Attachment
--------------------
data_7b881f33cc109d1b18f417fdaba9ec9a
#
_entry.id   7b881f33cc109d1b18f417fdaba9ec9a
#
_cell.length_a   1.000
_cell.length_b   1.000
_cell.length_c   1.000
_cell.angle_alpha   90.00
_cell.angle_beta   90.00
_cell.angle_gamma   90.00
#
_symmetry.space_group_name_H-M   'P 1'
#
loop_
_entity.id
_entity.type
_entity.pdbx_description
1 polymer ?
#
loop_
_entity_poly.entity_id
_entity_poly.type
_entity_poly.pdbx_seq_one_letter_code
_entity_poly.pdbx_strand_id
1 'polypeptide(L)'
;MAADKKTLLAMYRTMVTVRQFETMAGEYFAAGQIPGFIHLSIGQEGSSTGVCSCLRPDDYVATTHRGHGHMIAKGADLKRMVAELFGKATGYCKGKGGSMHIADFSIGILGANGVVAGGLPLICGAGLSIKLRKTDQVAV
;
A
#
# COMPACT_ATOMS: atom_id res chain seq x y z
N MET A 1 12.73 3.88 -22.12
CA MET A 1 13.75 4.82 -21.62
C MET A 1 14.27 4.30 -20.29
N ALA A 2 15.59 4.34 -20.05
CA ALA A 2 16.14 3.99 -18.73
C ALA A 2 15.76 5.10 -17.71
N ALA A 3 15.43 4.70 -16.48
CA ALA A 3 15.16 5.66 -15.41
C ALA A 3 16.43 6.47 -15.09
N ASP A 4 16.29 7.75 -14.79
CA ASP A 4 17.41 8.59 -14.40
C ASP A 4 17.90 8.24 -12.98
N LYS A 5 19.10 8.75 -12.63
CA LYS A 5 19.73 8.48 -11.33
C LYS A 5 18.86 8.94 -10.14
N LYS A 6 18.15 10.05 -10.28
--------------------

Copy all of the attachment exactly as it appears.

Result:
data_7b881f33cc109d1b18f417fdaba9ec9a
#
_entry.id   7b881f33cc109d1b18f417fdaba9ec9a
#
_cell.length_a   1.000
_cell.length_b   1.000
_cell.length_c   1.000
_cell.angle_alpha   90.00
_cell.angle_beta   90.00
_cell.angle_gamma   90.00
#
_symmetry.space_group_name_H-M   'P 1'
#
loop_
_entity.id
_entity.type
_entity.pdbx_description
1 polymer ?
#
loop_
_entity_poly.entity_id
_entity_poly.type
_entity_poly.pdbx_seq_one_letter_code
_entity_poly.pdbx_strand_id
1 'polypeptide(L)'
;MAADKKTLLAMYRTMVTVRQFETMAGEYFAAGQIPGFIHLSIGQEGSSTGVCSCLRPDDYVATTHRGHGHMIAKGADLKRMVAELFGKATGYCKGKGGSMHIADFSIGILGANGVVAGGLPLICGAGLSIKLRKTDQVAV
;
A
#
# COMPACT_ATOMS: atom_id res chain seq x y z
N MET A 1 12.73 3.88 -22.12
CA MET A 1 13.75 4.82 -21.62
C MET A 1 14.27 4.30 -20.29
N ALA A 2 15.59 4.34 -20.05
CA ALA A 2 16.14 3.99 -18.73
C ALA A 2 15.76 5.10 -17.71
N ALA A 3 15.43 4.70 -16.48
CA ALA A 3 15.16 5.66 -15.41
C ALA A 3 16.43 6.47 -15.09
N ASP A 4 16.29 7.75 -14.79
CA ASP A 4 17.41 8.59 -14.40
C ASP A 4 17.90 8.24 -12.98
N LYS A 5 19.10 8.75 -12.63
CA LYS A 5 19.73 8.48 -11.33
C LYS A 5 18.86 8.94 -10.14
N LYS A 6 18.15 10.05 -10.28